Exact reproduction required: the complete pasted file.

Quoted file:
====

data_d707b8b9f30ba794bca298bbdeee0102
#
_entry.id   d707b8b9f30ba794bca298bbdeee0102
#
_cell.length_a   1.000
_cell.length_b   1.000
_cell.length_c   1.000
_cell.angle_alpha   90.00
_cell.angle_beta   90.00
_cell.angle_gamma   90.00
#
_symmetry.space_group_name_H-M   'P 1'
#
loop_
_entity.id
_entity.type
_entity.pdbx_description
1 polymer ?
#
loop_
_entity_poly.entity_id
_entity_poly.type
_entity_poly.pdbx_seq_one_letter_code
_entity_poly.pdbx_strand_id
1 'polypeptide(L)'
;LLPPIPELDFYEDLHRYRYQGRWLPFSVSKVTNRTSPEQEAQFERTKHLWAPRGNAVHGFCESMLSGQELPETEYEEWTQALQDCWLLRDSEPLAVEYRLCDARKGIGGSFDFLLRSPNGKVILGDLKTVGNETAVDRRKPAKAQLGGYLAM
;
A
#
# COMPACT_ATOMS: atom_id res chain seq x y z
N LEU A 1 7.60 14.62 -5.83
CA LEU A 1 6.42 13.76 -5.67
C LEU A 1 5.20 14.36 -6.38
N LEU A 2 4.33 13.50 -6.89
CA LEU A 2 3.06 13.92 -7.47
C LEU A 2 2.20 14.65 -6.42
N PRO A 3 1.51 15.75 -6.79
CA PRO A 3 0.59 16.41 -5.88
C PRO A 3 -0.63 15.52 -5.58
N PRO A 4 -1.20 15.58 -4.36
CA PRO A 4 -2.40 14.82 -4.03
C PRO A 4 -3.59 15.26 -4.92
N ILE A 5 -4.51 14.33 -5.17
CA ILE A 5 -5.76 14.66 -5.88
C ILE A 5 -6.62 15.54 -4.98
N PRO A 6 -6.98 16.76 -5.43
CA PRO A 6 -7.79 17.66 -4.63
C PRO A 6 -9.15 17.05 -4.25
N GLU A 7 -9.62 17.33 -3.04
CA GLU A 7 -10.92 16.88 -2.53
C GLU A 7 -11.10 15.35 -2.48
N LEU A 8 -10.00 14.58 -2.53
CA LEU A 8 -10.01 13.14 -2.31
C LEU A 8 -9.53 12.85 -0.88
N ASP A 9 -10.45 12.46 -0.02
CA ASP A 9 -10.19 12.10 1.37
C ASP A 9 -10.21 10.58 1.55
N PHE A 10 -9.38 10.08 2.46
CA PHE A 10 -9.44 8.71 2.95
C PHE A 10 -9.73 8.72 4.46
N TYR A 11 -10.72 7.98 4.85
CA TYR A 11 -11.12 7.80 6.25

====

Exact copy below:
data_d707b8b9f30ba794bca298bbdeee0102
#
_entry.id   d707b8b9f30ba794bca298bbdeee0102
#
_cell.length_a   1.000
_cell.length_b   1.000
_cell.length_c   1.000
_cell.angle_alpha   90.00
_cell.angle_beta   90.00
_cell.angle_gamma   90.00
#
_symmetry.space_group_name_H-M   'P 1'
#
loop_
_entity.id
_entity.type
_entity.pdbx_description
1 polymer ?
#
loop_
_entity_poly.entity_id
_entity_poly.type
_entity_poly.pdbx_seq_one_letter_code
_entity_poly.pdbx_strand_id
1 'polypeptide(L)'
;LLPPIPELDFYEDLHRYRYQGRWLPFSVSKVTNRTSPEQEAQFERTKHLWAPRGNAVHGFCESMLSGQELPETEYEEWTQALQDCWLLRDSEPLAVEYRLCDARKGIGGSFDFLLRSPNGKVILGDLKTVGNETAVDRRKPAKAQLGGYLAM
;
A
#
# COMPACT_ATOMS: atom_id res chain seq x y z
N LEU A 1 7.60 14.62 -5.83
CA LEU A 1 6.42 13.76 -5.67
C LEU A 1 5.20 14.36 -6.38
N LEU A 2 4.33 13.50 -6.89
CA LEU A 2 3.06 13.92 -7.47
C LEU A 2 2.20 14.65 -6.42
N PRO A 3 1.51 15.75 -6.79
CA PRO A 3 0.59 16.41 -5.88
C PRO A 3 -0.63 15.52 -5.58
N PRO A 4 -1.20 15.58 -4.36
CA PRO A 4 -2.40 14.82 -4.03
C PRO A 4 -3.59 15.26 -4.92
N ILE A 5 -4.51 14.33 -5.17
CA ILE A 5 -5.76 14.66 -5.88
C ILE A 5 -6.62 15.54 -4.98
N PRO A 6 -6.98 16.76 -5.43
CA PRO A 6 -7.79 17.66 -4.63
C PRO A 6 -9.15 17.05 -4.25
N GLU A 7 -9.62 17.33 -3.04
CA GLU A 7 -10.92 16.88 -2.53
C GLU A 7 -11.10 15.35 -2.48
N LEU A 8 -10.00 14.58 -2.53
CA LEU A 8 -10.01 13.14 -2.31
C LEU A 8 -9.53 12.85 -0.88
N ASP A 9 -10.45 12.46 -0.02
CA ASP A 9 -10.19 12.10 1.37
C ASP A 9 -10.21 10.58 1.55
N PHE A 10 -9.38 10.08 2.46
CA PHE A 10 -9.44 8.71 2.95
C PHE A 10 -9.73 8.72 4.46
N TYR A 11 -10.72 7.98 4.85
CA TYR A 11 -11.12 7.80 6.25